President Moon Jae-in, whose job approval ratings fell again to the lowest this week, is seeking to turn his political fortunes around with a sizeable change in his Cabinet makeup, according to Cheong Wa Dae sources on Monday.
The pending reshuffle is expected to involve senior presidential secretary for civil affairs Choi Jae-sung, Prime Minister Chung Se-kyun and Finance Minister Hong Nam-ki.
Choi had allegedly offered his resignation following the crushing election defeat of the ruling Democratic Party of Korea last week, while Chung is also widely expected to step down following his trip to Iran over the release of a seized South Korean vessel. He is reportedly preparing for his bid for presidency next year.
Hong, one of the longest-serving Cabinet members and also deputy prime minister for the economy, is also likely to be replaced, along with other ministers, including the troubled Land Minister Byeon Chang-heum.
“The reshuffle is pending as part of efforts to revamp state affairs following the election defeat,” said a Cheong Wa Dae official on condition of anonymity. “Considering next week’s parliamentary interpellation schedule, new presidential aides will be announced soon this week.”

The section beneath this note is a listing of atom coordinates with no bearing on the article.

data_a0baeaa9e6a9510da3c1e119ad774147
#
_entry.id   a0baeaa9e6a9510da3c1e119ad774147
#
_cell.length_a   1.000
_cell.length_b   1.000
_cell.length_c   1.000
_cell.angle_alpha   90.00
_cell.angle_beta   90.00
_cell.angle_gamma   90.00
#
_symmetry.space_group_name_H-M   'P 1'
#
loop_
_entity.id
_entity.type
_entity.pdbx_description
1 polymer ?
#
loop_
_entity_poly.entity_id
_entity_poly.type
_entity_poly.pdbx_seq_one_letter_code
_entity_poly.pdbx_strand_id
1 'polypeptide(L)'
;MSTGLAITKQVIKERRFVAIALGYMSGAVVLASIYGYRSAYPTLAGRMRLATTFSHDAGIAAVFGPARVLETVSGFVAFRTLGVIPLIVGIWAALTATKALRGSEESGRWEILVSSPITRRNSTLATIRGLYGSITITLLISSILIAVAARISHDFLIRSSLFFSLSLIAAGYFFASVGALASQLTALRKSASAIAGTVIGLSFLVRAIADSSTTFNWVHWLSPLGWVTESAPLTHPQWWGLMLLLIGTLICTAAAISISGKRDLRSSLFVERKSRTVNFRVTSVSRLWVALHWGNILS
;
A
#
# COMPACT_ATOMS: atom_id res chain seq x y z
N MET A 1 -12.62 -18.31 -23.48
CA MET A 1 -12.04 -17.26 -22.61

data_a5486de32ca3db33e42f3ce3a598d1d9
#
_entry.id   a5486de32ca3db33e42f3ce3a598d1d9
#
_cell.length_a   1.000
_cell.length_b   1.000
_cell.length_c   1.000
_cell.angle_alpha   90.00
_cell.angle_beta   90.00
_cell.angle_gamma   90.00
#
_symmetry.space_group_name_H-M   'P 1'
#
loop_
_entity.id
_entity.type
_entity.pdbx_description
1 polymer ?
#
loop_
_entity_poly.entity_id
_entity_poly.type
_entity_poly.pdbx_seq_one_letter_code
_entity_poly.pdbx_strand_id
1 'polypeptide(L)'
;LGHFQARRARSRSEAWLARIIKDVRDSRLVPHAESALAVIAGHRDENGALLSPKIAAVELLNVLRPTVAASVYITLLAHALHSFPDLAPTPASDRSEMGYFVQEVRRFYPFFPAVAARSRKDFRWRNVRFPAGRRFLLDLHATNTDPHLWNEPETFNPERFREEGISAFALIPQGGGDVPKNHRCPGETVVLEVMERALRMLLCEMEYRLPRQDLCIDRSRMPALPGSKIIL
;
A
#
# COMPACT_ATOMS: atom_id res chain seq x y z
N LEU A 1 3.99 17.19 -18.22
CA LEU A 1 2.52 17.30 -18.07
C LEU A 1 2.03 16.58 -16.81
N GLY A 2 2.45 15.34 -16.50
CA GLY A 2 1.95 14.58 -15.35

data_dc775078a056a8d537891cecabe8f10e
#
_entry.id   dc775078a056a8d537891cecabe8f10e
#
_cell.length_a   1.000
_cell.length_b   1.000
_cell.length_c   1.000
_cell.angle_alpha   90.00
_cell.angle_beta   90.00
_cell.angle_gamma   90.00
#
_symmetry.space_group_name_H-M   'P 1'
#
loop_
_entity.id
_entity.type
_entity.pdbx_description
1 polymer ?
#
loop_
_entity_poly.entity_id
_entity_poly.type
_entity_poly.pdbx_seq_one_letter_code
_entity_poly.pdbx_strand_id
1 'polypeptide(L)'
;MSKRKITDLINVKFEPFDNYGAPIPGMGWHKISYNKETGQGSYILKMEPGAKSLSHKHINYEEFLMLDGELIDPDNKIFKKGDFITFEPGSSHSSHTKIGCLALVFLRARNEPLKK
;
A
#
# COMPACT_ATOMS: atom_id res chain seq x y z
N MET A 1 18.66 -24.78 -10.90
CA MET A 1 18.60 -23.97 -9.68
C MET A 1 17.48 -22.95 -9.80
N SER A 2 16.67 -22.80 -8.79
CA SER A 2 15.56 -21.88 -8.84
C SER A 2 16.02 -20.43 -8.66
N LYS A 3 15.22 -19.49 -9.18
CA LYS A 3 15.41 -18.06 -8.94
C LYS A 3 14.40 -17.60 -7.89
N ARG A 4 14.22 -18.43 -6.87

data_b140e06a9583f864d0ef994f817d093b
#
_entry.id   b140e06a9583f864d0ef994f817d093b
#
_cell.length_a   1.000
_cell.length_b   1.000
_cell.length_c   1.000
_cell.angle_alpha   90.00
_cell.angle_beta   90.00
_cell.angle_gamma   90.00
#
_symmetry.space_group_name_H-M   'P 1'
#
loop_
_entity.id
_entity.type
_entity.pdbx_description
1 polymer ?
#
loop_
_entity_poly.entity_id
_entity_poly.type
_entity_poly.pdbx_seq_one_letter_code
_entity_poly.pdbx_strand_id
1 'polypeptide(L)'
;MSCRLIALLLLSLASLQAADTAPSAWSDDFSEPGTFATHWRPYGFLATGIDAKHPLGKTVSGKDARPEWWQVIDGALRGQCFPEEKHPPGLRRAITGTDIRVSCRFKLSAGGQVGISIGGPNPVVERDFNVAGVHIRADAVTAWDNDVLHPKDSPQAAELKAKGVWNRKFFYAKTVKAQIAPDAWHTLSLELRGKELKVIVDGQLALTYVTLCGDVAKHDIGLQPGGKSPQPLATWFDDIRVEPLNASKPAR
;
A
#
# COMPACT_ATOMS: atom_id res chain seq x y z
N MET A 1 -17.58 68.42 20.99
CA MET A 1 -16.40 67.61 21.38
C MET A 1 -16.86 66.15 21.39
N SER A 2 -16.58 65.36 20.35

The Cabinet reshuffle comes amid the president’s falling poll numbers, an alarming development for the president who is entering his final year in office in May.
In a recent poll by Realmeter released Monday, the president’s approval rating tumbled to a new low of 33.4 percent, down 1.2 percentage points from a week ago. His disapproval rating increased 0.5 percentage points to the highest-ever at 62.9 percent.
The government’s failed housing policy and a series of corruption allegations raised against his key aides are considered key factors behind the flagging approval that led to his party’s landslide defeat in the mayoral by-elections in Seoul and Busan, the nation’s two biggest cities with a combined 13 million people.
“I take (the election defeat) as a reprimand from the public,” Moon said through his spokesperson Kang Min-seok on Thursday, the day after the elections. “I’ll continue to carry out my duties with a humbler demeanor and heavier sense of responsibility.”
Amid mixed outlook for his remaining term, Moon is striving not to lose momentum in state affairs for the last crucial year, pledging to focus on people’s “desperate needs.”
Following Monday’s urgent meeting on COVID-19, the president plans to preside over an extended meeting of economy-related ministers to examine the nation’s economic situation and major strategic industries on Thursday -- the third meeting of its kind since he took office in 2017.
By Lee Ji-yoon (firstname.lastname@example.org